GamesBeat

iSwifter on track to exceed $10M in revenue for app streaming (exclusive)

iSwifter, a company that streams Flash-based Facebook games so they can be played on the iPad, said today that it expects to generate more than $10 million in revenue in 2011, based on current bookings.

That’s remarkably good traction for a startup that is still in its first year. Peter Relan, executive chairman of Burlingame, Calif.-based iSwifter, said in an interview that the company is having great success with the iSwifter app that it launched earlier this year. The iSwifter app uses streaming technology to deliver apps and games that would not otherwise work on an iPad. The fast growth of the business means that iSwifter is able to fund its own growth.

Flash games don’t work on the iPad because Apple and Adobe can’t come to an agreement about the multimedia technology. That’s a problem since a lot of popular Flash-based games are available on Facebook. That’s where the iSwifter application comes in — it can stream those Facebook games to a special browser in a user’s iPad. That streamed game functions just as if it were a native app stored on the iPad itself.

Rajat Gupta, founder of iSwifter, said in an interview that the company’s technology can be applied to many other kinds of apps. And Relan said iSwiter is having success licensing its technology to other kinds of companies, such as enterprises or healthcare companies that want to get their enterprise software to work on an iPad.

“We want to be the Netflix of applications,” Gupta said. Added Relan, “Games are just a leading indicator of what we can stream.”

Gupta said the company has eight employees now and would like to hire as many as 40 this year to expand its business. Among the new hires is Ajit Mayya, an eight-year veteran of VMware, who will lead iSwifter’s engineers as vice president of engienering. Mayya will hire a number of new engineers to build out the company’s platform.

People who use iSwifter to play Flash-based games such as CityVille or Empires & Allies on the iPad, are willing to pay iSwifter for that capability, even though the games are free to play on Facebook. iSwifter has hundreds of thousands of users who have spent millions of minutes with the app. Over time, Relan wants the huge reservoir of non-iPad apps to migrate onto new mobile platforms such as the iPad.

Users can get the iSwifter app with a regular web browser that can play Flash videos and other web content on an iPad for a flat fee of $4.99. Both deliver Flash and game content — including any social games or massively multiplayer online games.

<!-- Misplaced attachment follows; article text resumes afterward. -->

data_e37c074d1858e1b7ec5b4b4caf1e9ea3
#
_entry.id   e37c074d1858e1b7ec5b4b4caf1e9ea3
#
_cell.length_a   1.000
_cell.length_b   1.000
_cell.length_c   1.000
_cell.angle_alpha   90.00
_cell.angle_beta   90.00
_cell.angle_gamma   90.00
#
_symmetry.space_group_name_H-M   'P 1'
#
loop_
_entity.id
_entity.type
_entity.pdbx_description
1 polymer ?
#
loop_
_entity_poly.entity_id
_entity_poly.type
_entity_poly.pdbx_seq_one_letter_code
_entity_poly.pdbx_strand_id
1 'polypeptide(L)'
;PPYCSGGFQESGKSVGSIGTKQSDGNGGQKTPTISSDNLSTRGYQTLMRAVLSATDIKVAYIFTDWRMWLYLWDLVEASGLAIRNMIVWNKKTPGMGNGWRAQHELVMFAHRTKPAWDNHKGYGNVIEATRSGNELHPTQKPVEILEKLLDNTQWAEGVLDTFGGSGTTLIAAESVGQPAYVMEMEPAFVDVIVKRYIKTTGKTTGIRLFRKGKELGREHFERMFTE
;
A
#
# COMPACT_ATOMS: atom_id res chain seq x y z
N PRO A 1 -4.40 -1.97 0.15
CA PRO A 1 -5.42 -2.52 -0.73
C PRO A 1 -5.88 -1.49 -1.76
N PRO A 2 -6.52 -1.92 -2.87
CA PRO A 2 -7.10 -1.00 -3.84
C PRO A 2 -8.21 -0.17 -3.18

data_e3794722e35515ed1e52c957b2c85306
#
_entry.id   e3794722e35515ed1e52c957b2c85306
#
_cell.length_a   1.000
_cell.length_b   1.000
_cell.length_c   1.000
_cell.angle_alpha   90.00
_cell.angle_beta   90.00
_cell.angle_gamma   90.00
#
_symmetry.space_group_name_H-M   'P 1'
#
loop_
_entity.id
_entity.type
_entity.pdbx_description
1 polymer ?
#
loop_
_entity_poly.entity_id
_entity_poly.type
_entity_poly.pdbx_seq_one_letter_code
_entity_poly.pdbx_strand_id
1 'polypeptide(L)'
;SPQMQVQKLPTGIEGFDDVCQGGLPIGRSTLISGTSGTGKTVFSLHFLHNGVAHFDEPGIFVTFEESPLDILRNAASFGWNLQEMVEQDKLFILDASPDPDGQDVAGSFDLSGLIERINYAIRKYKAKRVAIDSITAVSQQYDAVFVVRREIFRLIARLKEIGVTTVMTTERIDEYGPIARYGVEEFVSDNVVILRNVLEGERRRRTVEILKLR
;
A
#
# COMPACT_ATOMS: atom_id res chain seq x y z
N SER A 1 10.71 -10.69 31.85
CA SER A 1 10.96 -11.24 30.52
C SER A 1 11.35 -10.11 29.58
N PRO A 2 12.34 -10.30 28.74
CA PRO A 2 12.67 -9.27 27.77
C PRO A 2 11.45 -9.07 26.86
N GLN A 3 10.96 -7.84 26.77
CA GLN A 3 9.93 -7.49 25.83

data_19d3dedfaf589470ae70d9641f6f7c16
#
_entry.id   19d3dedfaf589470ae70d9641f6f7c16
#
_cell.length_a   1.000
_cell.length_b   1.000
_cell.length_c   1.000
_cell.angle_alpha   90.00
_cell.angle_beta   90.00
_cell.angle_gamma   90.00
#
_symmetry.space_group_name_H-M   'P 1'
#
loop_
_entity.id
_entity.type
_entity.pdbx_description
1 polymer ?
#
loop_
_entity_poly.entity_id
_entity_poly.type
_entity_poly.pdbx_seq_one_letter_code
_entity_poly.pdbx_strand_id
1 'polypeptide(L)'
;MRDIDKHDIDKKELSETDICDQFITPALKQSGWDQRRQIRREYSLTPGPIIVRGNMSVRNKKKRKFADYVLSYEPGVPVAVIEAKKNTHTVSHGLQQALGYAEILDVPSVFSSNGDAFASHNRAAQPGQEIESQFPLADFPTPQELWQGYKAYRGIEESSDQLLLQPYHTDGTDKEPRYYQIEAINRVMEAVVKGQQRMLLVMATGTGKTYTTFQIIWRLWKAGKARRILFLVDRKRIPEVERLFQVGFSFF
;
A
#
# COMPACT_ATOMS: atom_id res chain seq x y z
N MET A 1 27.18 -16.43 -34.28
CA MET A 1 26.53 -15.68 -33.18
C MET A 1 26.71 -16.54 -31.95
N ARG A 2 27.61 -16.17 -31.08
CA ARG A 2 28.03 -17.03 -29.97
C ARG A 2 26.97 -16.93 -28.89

Early versions of iSwifter let users watch videos and play a limited number of Flash games on an iPad. But version 3.0 allowed you to log into Facebook and play a variety of Flash-based games such as FarmVille.

Apple approved the early versions of iSwifter without much interchange, but the 3.0 approval process was lengthier and tougher because iSwifter introduced a new subscription feature. Gupta said he wanted to launch a subscription service where a user would sign up once for iSwifter and the subscription would automatically renew at the end of each month. But Apple balked and required that iSwifter’s users approve the subscription at the end of every month. That way, users wouldn’t get surprised by monthly bills. Now, to reduce confusion, iSwifter has eliminated the subscriptions in favor of a single download fee. With version 4.0, users can download the for free and test it out for a half hour. If they like it, they can pay the one-time flat fee to continue using it.

When you load the app, you have two options. You can browse web sites or play games. With the web sites, you can choose from one of the featured links or just type in the web address to go to any web site. There is one game that is available for free each week. The others are available as free-to-play games. After a couple of minutes of playing, the user is prompted to make an in-app purchase to continue playing. If there is a drawback to iSwifter, it is that it needs a constant Wi-Fi connection in order to run, as the video has to be streamed in near real-time to create a seamless experience for the user. Gupta said that the amount of bandwidth required to support the app isn’t huge.


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